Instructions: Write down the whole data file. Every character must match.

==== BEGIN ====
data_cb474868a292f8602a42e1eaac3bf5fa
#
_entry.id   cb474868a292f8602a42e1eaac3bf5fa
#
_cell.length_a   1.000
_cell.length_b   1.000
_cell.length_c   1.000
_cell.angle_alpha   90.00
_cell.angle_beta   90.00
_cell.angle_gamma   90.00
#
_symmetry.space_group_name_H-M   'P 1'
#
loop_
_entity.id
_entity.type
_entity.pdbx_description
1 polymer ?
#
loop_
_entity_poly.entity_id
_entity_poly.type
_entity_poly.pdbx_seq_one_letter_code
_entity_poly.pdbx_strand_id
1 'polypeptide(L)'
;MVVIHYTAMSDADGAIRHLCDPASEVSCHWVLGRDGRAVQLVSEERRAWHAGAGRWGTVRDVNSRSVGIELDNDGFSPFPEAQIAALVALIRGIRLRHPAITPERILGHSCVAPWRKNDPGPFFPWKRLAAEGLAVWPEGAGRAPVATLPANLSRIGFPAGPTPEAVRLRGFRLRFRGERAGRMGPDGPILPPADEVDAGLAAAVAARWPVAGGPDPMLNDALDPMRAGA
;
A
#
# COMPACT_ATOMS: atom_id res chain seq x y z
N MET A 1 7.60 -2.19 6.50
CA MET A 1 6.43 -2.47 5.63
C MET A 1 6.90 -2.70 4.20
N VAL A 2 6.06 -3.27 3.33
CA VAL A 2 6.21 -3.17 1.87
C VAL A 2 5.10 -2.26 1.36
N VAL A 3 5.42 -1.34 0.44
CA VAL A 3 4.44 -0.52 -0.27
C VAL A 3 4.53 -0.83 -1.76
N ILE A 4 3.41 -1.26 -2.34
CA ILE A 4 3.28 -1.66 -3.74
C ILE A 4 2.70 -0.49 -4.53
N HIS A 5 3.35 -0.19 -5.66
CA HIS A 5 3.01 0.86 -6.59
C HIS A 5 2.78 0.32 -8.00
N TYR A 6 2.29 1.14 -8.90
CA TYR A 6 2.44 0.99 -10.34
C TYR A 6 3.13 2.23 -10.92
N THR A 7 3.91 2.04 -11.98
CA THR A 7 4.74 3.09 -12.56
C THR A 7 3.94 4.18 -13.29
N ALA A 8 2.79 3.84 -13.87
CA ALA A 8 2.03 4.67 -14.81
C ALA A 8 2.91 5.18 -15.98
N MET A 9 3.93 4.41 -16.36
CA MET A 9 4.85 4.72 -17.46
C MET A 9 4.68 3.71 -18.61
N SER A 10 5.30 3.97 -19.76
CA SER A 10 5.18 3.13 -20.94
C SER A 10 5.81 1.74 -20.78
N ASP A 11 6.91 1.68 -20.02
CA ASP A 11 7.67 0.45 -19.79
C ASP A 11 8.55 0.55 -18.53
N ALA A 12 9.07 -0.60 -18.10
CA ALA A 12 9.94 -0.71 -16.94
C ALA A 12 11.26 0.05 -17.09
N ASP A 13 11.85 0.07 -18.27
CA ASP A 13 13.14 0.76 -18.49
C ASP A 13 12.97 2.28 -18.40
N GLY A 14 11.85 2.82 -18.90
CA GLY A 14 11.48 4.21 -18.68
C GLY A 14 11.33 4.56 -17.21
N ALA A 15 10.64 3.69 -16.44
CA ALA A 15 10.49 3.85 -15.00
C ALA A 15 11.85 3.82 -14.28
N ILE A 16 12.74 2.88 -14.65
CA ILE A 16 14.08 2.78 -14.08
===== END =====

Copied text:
data_cb474868a292f8602a42e1eaac3bf5fa
#
_entry.id   cb474868a292f8602a42e1eaac3bf5fa
#
_cell.length_a   1.000
_cell.length_b   1.000
_cell.length_c   1.000
_cell.angle_alpha   90.00
_cell.angle_beta   90.00
_cell.angle_gamma   90.00
#
_symmetry.space_group_name_H-M   'P 1'
#
loop_
_entity.id
_entity.type
_entity.pdbx_description
1 polymer ?
#
loop_
_entity_poly.entity_id
_entity_poly.type
_entity_poly.pdbx_seq_one_letter_code
_entity_poly.pdbx_strand_id
1 'polypeptide(L)'
;MVVIHYTAMSDADGAIRHLCDPASEVSCHWVLGRDGRAVQLVSEERRAWHAGAGRWGTVRDVNSRSVGIELDNDGFSPFPEAQIAALVALIRGIRLRHPAITPERILGHSCVAPWRKNDPGPFFPWKRLAAEGLAVWPEGAGRAPVATLPANLSRIGFPAGPTPEAVRLRGFRLRFRGERAGRMGPDGPILPPADEVDAGLAAAVAARWPVAGGPDPMLNDALDPMRAGA
;
A
#
# COMPACT_ATOMS: atom_id res chain seq x y z
N MET A 1 7.60 -2.19 6.50
CA MET A 1 6.43 -2.47 5.63
C MET A 1 6.90 -2.70 4.20
N VAL A 2 6.06 -3.27 3.33
CA VAL A 2 6.21 -3.17 1.87
C VAL A 2 5.10 -2.26 1.36
N VAL A 3 5.42 -1.34 0.44
CA VAL A 3 4.44 -0.52 -0.27
C VAL A 3 4.53 -0.83 -1.76
N ILE A 4 3.41 -1.26 -2.34
CA ILE A 4 3.28 -1.66 -3.74
C ILE A 4 2.70 -0.49 -4.53
N HIS A 5 3.35 -0.19 -5.66
CA HIS A 5 3.01 0.86 -6.59
C HIS A 5 2.78 0.32 -8.00
N TYR A 6 2.29 1.14 -8.90
CA TYR A 6 2.44 0.99 -10.34
C TYR A 6 3.13 2.23 -10.92
N THR A 7 3.91 2.04 -11.98
CA THR A 7 4.74 3.09 -12.56
C THR A 7 3.94 4.18 -13.29
N ALA A 8 2.79 3.84 -13.87
CA ALA A 8 2.03 4.67 -14.81
C ALA A 8 2.91 5.18 -15.98
N MET A 9 3.93 4.41 -16.36
CA MET A 9 4.85 4.72 -17.46
C MET A 9 4.68 3.71 -18.61
N SER A 10 5.30 3.97 -19.76
CA SER A 10 5.18 3.13 -20.94
C SER A 10 5.81 1.74 -20.78
N ASP A 11 6.91 1.68 -20.02
CA ASP A 11 7.67 0.45 -19.79
C ASP A 11 8.55 0.55 -18.53
N ALA A 12 9.07 -0.60 -18.10
CA ALA A 12 9.94 -0.71 -16.94
C ALA A 12 11.26 0.05 -17.09
N ASP A 13 11.85 0.07 -18.27
CA ASP A 13 13.14 0.76 -18.49
C ASP A 13 12.97 2.28 -18.40
N GLY A 14 11.85 2.82 -18.90
CA GLY A 14 11.48 4.21 -18.68
C GLY A 14 11.33 4.56 -17.21
N ALA A 15 10.64 3.69 -16.44
CA ALA A 15 10.49 3.85 -15.00
C ALA A 15 11.85 3.82 -14.28
N ILE A 16 12.74 2.88 -14.65
CA ILE A 16 14.08 2.78 -14.08